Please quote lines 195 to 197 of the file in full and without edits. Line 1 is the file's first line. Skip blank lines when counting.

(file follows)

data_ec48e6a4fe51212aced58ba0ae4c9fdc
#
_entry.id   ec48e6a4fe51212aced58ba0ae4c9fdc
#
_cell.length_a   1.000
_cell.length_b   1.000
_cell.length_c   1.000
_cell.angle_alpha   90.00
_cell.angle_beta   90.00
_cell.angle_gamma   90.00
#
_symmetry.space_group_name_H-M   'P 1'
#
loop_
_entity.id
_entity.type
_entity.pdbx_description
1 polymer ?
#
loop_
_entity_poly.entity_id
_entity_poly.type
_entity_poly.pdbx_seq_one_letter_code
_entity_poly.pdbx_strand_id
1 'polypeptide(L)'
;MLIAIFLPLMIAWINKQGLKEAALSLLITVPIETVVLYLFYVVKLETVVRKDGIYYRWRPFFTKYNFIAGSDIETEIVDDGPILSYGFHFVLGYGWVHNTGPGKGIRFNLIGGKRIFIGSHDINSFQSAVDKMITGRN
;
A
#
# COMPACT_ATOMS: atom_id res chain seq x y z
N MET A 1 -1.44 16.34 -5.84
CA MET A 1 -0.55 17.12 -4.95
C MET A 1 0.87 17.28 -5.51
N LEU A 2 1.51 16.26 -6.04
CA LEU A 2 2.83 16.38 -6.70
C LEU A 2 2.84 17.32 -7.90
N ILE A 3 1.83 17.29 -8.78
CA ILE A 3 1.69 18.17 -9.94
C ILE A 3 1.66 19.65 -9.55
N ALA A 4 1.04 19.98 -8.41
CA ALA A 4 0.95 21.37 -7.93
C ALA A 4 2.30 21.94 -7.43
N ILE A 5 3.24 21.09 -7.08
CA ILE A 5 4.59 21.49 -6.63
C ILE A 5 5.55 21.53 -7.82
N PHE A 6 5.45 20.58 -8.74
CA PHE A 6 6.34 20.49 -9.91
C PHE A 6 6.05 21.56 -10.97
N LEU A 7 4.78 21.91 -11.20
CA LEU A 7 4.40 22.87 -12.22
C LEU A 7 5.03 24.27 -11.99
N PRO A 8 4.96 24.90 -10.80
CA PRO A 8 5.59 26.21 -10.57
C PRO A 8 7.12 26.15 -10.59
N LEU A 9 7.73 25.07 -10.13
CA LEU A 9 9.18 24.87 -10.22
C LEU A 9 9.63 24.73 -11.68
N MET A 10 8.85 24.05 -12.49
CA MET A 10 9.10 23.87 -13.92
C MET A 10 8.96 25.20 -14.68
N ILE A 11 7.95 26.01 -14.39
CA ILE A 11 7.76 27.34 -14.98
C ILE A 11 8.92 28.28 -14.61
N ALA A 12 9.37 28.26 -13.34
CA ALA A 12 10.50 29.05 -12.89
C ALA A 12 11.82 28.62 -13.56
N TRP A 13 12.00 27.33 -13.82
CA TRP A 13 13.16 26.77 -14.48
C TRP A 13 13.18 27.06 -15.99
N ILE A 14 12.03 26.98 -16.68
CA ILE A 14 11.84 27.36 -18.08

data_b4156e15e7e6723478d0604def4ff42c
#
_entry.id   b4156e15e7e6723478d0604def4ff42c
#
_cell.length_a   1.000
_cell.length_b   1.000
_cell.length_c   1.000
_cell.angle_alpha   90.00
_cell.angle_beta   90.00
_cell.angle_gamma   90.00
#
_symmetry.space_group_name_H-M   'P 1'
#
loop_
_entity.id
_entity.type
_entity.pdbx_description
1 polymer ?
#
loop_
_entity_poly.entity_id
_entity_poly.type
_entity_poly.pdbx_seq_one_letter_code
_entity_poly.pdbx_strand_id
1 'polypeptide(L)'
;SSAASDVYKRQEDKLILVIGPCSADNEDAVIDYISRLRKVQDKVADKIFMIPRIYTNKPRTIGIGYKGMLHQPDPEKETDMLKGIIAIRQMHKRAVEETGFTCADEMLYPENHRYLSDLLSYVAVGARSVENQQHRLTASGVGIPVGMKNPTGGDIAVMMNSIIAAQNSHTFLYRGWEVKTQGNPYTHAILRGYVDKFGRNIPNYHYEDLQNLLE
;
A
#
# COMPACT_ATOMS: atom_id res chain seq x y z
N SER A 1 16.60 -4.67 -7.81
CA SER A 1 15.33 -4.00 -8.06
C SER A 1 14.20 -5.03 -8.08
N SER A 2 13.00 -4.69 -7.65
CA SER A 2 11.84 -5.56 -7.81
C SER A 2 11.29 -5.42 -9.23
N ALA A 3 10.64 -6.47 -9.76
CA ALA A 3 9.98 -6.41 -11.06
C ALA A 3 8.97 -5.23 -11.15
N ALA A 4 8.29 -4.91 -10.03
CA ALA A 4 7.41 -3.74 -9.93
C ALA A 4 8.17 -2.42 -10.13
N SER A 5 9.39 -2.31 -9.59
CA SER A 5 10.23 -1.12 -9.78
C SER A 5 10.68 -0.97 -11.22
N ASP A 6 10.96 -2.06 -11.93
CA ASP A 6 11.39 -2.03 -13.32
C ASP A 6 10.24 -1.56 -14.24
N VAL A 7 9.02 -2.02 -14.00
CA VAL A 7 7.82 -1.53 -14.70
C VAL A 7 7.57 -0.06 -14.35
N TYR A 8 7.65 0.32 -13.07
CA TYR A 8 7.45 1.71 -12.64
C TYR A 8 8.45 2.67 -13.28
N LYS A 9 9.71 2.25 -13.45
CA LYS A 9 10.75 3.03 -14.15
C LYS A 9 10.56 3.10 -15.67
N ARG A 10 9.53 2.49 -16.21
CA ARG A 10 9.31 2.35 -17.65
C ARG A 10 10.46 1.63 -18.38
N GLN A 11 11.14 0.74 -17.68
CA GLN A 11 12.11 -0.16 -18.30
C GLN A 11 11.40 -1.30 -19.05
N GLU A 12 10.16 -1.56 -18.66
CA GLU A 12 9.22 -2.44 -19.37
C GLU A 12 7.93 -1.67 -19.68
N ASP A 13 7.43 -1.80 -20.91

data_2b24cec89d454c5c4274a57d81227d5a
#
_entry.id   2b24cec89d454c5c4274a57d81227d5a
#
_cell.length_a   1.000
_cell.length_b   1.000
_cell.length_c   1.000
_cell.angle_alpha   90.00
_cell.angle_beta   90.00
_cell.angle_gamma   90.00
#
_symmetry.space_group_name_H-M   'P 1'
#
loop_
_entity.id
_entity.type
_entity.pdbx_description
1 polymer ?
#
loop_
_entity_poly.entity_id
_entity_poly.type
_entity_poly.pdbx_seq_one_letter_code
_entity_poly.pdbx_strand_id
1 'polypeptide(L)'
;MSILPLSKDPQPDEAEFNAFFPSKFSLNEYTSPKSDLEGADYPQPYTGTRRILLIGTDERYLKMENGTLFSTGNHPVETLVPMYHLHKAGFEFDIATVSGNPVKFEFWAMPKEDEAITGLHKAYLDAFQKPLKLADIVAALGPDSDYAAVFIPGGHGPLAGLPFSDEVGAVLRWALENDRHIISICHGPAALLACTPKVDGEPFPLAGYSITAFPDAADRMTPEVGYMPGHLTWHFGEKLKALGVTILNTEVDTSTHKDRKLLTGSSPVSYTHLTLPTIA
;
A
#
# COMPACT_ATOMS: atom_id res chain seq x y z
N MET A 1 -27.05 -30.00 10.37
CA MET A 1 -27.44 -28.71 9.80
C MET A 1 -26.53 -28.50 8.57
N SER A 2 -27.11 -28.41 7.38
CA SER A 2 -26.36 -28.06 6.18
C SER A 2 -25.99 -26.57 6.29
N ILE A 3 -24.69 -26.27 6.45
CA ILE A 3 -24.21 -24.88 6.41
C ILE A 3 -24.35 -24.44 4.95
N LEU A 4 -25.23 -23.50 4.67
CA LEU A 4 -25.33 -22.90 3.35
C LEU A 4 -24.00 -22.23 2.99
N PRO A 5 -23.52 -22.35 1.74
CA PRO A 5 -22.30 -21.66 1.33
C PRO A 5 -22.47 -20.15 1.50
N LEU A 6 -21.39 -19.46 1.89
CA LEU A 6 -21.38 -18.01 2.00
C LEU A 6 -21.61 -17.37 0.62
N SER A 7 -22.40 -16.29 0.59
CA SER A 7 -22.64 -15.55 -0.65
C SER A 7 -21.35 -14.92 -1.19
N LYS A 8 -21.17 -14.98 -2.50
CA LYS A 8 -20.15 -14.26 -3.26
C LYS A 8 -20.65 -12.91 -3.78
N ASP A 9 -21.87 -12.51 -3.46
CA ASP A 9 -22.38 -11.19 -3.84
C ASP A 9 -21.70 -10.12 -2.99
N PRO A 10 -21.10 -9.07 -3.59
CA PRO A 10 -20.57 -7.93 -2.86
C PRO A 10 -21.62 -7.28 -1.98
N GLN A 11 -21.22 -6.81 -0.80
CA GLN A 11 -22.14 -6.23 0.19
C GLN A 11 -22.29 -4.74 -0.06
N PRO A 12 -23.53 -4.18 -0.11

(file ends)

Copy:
C ASP A 9 -21.70 -10.12 -2.99
N PRO A 10 -21.10 -9.07 -3.59
CA PRO A 10 -20.57 -7.93 -2.86